Perry Como Net Worth (Updated 2023)

What Was Perry Como’s Net Worth?

Perry Como, the American singer and TV personality, had a net worth of $40 million at the time of his death. Known as “Mr. C,” he sold over 100 million records worldwide and pioneered musical variety television shows. Como received five Emmys, a Christopher Award, and a Peabody Award during his career.

He also earned a Kennedy Center Honor and induction into the Academy of Television Arts & Sciences Hall of Fame. Posthumously, he received the Grammy Lifetime Achievement Award and was inducted into the Long Island Music Hall of Fame. Perry Como has three stars on the Hollywood Walk of Fame for his contributions to radio, television, and music.

Here’s the breakdown of his net worth:


Perry Como

Net Worth:

$40 Million

Date of Birth:

May 18, 1912 – May 12, 2001


$2 Million Per Year

Source of Wealth:

Singer, Actor, TV Personality

Learn more: richest singers in the world

Early Years

Perry Como was born in Canonsburg, Pennsylvania, the seventh of 13 children. His parents, Pietro and Lucia, had immigrated from Italy in 1910. Perry grew up speaking Italian at home and learned English at school.

The Como family had a second-hand organ that Perry loved to play from a young age. Despite their limited finances, Perry’s father, Pietro, a mill worker and amateur singer, made sure all his children received music lessons, even if it meant sacrifices. Perry’s musical talents developed, and he played the trombone, sang at weddings, and served as a church organist.

At age 10, Perry began working in a barber shop for 50 cents a week before and after school. By 13, he had his own chair in the shop. One day, he lost his week’s wages in a dice game and felt ashamed. He confessed to his father, who comforted him.

When Perry was 14, his father’s health declined, and Perry and his brothers became the family’s primary support. Despite his musical abilities, Perry aspired to be the best barber in Canonsburg. His skills led to him managing a barber shop in a Greek coffee house, where his popularity as a “wedding barber” soared. Perry’s reputation spread to Pittsburgh and throughout Ohio.

Perry Como Net Worth

Singing Career

Early Break with Freddy Carlone and Ted Weems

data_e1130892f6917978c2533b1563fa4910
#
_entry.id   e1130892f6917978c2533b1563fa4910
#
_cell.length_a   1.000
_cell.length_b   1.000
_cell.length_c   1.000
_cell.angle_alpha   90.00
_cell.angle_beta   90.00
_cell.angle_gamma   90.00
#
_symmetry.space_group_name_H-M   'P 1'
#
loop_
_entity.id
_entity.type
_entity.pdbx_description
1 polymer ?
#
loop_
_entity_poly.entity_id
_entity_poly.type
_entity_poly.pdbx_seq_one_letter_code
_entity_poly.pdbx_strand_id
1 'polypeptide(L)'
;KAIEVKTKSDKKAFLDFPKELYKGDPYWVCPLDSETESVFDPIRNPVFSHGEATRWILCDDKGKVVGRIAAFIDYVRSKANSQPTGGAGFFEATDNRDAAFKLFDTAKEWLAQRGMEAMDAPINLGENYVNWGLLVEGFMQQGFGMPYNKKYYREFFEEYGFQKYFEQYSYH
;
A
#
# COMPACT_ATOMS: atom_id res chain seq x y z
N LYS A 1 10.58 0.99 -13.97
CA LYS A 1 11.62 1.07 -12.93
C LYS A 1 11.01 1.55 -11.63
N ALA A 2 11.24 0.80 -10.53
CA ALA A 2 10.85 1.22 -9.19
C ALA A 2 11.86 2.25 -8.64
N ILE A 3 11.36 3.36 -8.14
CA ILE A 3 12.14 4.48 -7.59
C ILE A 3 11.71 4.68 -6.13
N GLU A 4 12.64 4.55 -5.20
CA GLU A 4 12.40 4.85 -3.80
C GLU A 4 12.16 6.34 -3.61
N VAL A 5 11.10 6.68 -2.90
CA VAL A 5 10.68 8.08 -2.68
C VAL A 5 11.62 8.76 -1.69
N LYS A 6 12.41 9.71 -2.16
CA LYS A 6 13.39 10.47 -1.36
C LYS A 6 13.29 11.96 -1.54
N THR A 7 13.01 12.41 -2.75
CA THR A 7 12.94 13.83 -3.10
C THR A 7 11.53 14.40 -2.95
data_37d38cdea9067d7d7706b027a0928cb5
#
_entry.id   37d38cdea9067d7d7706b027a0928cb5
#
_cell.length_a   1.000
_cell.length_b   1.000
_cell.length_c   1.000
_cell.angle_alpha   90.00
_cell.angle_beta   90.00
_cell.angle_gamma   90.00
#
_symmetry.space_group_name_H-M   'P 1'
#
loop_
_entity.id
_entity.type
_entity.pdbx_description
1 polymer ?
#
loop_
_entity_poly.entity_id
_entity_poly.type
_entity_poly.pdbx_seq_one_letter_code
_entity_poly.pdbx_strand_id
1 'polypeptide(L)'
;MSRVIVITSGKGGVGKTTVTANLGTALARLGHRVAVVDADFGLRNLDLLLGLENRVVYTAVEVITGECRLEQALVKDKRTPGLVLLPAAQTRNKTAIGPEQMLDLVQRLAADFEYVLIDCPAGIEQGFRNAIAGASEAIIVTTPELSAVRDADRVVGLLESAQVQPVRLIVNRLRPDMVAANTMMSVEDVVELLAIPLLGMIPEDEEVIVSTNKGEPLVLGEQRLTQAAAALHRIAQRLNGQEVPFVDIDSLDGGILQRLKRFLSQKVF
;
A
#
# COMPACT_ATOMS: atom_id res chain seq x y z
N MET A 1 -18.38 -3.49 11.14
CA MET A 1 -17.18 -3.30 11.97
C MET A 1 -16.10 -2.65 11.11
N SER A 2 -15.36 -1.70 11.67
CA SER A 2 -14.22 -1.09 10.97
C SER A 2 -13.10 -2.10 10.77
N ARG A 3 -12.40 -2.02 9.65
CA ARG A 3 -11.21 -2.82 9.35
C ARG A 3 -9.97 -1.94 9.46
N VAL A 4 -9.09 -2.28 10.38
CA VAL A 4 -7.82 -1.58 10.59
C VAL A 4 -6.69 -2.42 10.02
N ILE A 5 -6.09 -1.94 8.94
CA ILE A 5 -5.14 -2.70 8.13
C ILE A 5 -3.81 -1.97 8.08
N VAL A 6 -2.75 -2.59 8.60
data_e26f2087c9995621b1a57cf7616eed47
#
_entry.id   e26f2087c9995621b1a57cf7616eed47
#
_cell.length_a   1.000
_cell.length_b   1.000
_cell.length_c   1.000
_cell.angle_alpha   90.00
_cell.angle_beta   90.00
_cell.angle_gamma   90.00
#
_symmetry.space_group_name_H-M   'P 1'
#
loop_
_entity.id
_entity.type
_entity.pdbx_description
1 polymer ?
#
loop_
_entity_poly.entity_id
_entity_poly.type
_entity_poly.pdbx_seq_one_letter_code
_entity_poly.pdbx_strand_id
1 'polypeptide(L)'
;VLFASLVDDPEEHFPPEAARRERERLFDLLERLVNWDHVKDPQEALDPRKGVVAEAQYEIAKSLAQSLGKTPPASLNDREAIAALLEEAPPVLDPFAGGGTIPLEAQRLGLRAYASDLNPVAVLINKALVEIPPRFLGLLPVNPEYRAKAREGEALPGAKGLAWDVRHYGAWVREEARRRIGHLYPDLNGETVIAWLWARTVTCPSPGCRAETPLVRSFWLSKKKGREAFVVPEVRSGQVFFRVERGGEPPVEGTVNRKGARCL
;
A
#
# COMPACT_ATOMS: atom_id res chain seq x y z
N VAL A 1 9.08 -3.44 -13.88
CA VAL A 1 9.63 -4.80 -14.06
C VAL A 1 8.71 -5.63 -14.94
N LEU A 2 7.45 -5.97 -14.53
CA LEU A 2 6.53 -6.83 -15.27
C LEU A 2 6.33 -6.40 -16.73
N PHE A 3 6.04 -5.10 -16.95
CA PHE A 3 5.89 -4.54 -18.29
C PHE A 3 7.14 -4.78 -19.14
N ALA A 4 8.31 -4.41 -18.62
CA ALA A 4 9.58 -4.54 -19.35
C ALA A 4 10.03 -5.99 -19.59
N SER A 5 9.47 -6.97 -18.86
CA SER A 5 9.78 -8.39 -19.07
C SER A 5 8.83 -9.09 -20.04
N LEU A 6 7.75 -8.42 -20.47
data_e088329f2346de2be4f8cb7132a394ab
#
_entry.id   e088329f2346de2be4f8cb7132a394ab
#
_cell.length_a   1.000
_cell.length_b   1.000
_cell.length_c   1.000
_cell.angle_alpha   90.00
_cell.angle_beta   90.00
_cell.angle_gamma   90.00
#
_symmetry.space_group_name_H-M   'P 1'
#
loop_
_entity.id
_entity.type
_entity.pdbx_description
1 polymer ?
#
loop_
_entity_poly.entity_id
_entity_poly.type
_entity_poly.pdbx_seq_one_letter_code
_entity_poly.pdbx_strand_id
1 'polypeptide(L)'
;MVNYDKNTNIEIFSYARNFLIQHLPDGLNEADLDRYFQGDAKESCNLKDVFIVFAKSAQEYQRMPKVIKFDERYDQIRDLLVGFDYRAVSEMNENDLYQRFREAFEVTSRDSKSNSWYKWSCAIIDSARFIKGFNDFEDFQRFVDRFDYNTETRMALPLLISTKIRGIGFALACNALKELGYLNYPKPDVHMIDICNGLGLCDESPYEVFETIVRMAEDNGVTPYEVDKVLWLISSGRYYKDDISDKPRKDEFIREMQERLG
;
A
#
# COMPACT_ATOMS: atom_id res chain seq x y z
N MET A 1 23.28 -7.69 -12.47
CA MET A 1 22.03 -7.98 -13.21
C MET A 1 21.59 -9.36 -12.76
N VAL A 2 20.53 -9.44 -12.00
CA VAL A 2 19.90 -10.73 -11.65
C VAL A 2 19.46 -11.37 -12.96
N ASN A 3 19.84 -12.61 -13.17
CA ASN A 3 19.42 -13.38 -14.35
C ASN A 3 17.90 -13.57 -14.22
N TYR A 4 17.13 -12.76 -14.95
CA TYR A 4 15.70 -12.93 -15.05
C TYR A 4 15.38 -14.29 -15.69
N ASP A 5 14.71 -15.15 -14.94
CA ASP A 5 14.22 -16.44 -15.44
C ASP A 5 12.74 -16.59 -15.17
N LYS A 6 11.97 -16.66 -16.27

In 1932, Perry Como left Canonsburg for Meadville, Pennsylvania, where his uncle owned a barber shop. At a dance hall in Cleveland, Como, urged by friends, sang with Freddy Carlone’s orchestra and got hired on the spot. Despite financial concerns, his father encouraged him to pursue a singing career, so Perry joined the band, marrying Roselle in 1933 and hitting the road for 18 months.

Three years later, Como switched to Ted Weems’s Orchestra, which marked his first recording experiences. He developed his style and became nationally recognized through Weems’s radio shows.

Transition to RCA Victor and Radio

In 1943, Como’s CBS radio debut launched his career. He performed at the Copacabana, signed with RCA Victor, and became a crooning sensation, even broadcasting from an airplane. His move to NBC for the “Chesterfield Supper Club” in 1944 solidified his status.

Over the years, Como continued to captivate audiences, performing for world leaders, delighting fans, and earning acclaim for his effortlessness and meticulous preparation as a singer, as noted by music critic Gene Lees.

Film Career

Perry Como’s handsome looks landed him a seven-year contract with 20th Century-Fox in 1943. He appeared in four Fox films, including “Something for the Boys” (1944) and “Doll Face” (1945), but Como never felt at ease in these roles, believing they didn’t match his personality.

Interestingly, a Hollywood press agent tried to change Como’s backstory from a barber to a coal miner for better publicity, a claim Como disproved by giving a shave and haircut to a skeptical columnist.

One anecdote from his film career involved Como waiting in his dressing room for weeks without being called to the set. It took five weeks for the director to recognize him when he finally appeared.

Musical films were on the decline, and Como became a studio contract player, working as needed. His last film, “Words and Music” (1948) with MGM, faced criticism for character name changes.

Como’s career on television proved more successful, and he believed TV allowed him to be himself, unlike films where he felt miscast. As a result, he turned down film roles and focused on television appearances.

Television Career

Early Years

In 1948, Perry Como made his television debut when NBC broadcasted the Chesterfield Supper Club radio show. The initial episode featured Como’s son Ronnie singing “Silent Night” with a boys’ choir. This experiment expanded, and Como, though initially nervous, maintained his authenticity on screen. In 1949, the show moved to a weekly Sunday night slot, competing with Ed Sullivan’s program.